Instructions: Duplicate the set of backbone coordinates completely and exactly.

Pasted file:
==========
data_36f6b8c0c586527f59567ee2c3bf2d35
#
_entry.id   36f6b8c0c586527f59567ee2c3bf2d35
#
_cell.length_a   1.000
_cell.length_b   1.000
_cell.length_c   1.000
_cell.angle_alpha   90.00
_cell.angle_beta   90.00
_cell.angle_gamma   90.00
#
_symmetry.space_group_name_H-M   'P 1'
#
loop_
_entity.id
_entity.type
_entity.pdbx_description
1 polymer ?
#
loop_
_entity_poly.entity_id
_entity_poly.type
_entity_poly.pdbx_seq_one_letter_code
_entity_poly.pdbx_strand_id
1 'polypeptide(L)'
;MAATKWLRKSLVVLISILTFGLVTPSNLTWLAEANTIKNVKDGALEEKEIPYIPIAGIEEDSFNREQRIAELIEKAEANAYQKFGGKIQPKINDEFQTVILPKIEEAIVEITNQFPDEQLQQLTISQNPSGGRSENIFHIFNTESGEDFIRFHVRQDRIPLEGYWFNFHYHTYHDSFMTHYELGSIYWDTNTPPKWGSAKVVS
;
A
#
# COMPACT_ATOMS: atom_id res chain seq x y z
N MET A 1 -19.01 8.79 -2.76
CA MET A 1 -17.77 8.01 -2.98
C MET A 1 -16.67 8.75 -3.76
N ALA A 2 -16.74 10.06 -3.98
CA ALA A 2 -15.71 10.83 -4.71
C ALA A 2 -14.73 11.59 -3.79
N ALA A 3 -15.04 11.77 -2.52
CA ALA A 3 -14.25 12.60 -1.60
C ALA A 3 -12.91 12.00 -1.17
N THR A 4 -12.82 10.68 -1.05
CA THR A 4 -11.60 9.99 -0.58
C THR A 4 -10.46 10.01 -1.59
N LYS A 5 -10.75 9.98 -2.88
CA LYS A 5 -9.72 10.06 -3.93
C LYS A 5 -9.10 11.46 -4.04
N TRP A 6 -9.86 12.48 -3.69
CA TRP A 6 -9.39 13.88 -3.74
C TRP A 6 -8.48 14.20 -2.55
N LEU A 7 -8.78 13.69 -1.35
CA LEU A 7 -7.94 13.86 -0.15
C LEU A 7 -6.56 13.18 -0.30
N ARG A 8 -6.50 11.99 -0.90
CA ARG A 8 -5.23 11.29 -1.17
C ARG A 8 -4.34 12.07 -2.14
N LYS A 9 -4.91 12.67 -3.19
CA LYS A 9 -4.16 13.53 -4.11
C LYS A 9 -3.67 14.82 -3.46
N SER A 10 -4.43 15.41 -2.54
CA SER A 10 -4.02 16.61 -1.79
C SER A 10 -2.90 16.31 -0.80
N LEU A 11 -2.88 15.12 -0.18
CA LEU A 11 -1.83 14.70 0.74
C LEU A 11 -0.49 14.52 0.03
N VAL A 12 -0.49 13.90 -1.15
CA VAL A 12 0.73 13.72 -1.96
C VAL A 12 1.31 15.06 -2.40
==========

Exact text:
data_36f6b8c0c586527f59567ee2c3bf2d35
#
_entry.id   36f6b8c0c586527f59567ee2c3bf2d35
#
_cell.length_a   1.000
_cell.length_b   1.000
_cell.length_c   1.000
_cell.angle_alpha   90.00
_cell.angle_beta   90.00
_cell.angle_gamma   90.00
#
_symmetry.space_group_name_H-M   'P 1'
#
loop_
_entity.id
_entity.type
_entity.pdbx_description
1 polymer ?
#
loop_
_entity_poly.entity_id
_entity_poly.type
_entity_poly.pdbx_seq_one_letter_code
_entity_poly.pdbx_strand_id
1 'polypeptide(L)'
;MAATKWLRKSLVVLISILTFGLVTPSNLTWLAEANTIKNVKDGALEEKEIPYIPIAGIEEDSFNREQRIAELIEKAEANAYQKFGGKIQPKINDEFQTVILPKIEEAIVEITNQFPDEQLQQLTISQNPSGGRSENIFHIFNTESGEDFIRFHVRQDRIPLEGYWFNFHYHTYHDSFMTHYELGSIYWDTNTPPKWGSAKVVS
;
A
#
# COMPACT_ATOMS: atom_id res chain seq x y z
N MET A 1 -19.01 8.79 -2.76
CA MET A 1 -17.77 8.01 -2.98
C MET A 1 -16.67 8.75 -3.76
N ALA A 2 -16.74 10.06 -3.98
CA ALA A 2 -15.71 10.83 -4.71
C ALA A 2 -14.73 11.59 -3.79
N ALA A 3 -15.04 11.77 -2.52
CA ALA A 3 -14.25 12.60 -1.60
C ALA A 3 -12.91 12.00 -1.17
N THR A 4 -12.82 10.68 -1.05
CA THR A 4 -11.60 9.99 -0.58
C THR A 4 -10.46 10.01 -1.59
N LYS A 5 -10.75 9.98 -2.88
CA LYS A 5 -9.72 10.06 -3.93
C LYS A 5 -9.10 11.46 -4.04
N TRP A 6 -9.86 12.48 -3.69
CA TRP A 6 -9.39 13.88 -3.74
C TRP A 6 -8.48 14.20 -2.55
N LEU A 7 -8.78 13.69 -1.35
CA LEU A 7 -7.94 13.86 -0.15
C LEU A 7 -6.56 13.18 -0.30
N ARG A 8 -6.50 11.99 -0.90
CA ARG A 8 -5.23 11.29 -1.17
C ARG A 8 -4.34 12.07 -2.14
N LYS A 9 -4.91 12.67 -3.19
CA LYS A 9 -4.16 13.53 -4.11
C LYS A 9 -3.67 14.82 -3.46
N SER A 10 -4.43 15.41 -2.54
CA SER A 10 -4.02 16.61 -1.79
C SER A 10 -2.90 16.31 -0.80
N LEU A 11 -2.88 15.12 -0.18
CA LEU A 11 -1.83 14.70 0.74
C LEU A 11 -0.49 14.52 0.03
N VAL A 12 -0.49 13.90 -1.15
CA VAL A 12 0.73 13.72 -1.96
C VAL A 12 1.31 15.06 -2.40